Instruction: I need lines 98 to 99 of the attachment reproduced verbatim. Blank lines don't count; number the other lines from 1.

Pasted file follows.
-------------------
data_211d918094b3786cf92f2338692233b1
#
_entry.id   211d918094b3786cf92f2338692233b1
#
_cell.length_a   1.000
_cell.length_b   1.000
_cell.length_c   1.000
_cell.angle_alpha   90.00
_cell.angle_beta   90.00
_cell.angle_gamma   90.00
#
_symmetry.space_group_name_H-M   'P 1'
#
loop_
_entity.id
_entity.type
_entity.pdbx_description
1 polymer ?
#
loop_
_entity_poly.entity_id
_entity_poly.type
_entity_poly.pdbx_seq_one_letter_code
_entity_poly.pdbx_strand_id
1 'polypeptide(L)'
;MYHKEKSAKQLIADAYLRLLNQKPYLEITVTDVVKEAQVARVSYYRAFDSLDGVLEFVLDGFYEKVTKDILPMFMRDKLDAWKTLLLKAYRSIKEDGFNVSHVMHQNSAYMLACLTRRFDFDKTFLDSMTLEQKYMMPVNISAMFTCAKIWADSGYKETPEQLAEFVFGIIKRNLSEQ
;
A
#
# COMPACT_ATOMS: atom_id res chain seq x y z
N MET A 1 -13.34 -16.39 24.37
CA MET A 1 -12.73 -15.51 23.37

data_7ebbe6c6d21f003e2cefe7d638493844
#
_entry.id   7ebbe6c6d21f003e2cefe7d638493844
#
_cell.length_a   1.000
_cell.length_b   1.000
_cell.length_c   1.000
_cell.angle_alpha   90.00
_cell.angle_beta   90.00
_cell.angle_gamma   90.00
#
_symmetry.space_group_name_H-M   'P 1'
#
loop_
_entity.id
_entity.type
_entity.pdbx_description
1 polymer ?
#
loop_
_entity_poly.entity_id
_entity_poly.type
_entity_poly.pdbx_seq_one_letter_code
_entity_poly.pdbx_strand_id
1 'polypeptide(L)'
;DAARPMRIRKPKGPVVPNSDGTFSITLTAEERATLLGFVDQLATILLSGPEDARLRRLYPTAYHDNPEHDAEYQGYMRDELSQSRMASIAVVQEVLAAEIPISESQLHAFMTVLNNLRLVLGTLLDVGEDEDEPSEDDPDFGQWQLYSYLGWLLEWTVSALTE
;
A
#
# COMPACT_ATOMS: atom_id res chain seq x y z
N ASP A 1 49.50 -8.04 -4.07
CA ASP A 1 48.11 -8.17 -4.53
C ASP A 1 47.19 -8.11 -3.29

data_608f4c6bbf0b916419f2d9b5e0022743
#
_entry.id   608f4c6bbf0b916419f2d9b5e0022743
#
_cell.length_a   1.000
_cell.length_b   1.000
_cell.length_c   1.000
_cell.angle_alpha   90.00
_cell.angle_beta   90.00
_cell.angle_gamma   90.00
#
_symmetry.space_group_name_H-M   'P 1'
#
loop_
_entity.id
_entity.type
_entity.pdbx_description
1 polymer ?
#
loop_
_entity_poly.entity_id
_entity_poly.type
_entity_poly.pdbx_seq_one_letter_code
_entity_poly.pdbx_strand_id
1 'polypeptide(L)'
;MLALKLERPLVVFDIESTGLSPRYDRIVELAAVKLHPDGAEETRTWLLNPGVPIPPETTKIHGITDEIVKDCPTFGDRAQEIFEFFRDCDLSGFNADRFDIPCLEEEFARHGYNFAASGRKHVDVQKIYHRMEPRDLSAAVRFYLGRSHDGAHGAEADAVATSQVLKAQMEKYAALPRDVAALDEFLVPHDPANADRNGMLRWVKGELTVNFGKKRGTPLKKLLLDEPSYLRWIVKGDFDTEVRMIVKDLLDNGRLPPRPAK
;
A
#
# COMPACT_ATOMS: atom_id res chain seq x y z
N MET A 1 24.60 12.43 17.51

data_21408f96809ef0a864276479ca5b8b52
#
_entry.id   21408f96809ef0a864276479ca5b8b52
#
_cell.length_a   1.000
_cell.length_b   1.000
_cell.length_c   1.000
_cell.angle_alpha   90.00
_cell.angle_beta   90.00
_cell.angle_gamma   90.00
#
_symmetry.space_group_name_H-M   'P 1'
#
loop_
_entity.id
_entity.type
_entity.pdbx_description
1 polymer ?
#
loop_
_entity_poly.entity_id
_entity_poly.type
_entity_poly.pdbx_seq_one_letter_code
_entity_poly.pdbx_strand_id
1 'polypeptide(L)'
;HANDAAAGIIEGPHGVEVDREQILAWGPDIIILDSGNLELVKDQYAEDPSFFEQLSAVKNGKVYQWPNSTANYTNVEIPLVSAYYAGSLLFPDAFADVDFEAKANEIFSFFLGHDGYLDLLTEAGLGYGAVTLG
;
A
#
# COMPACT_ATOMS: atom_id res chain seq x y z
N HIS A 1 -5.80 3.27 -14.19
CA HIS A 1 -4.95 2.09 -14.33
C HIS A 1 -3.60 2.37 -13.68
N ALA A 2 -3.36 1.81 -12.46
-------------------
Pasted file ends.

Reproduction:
#
_entry.id   21408f96809ef0a864276479ca5b8b52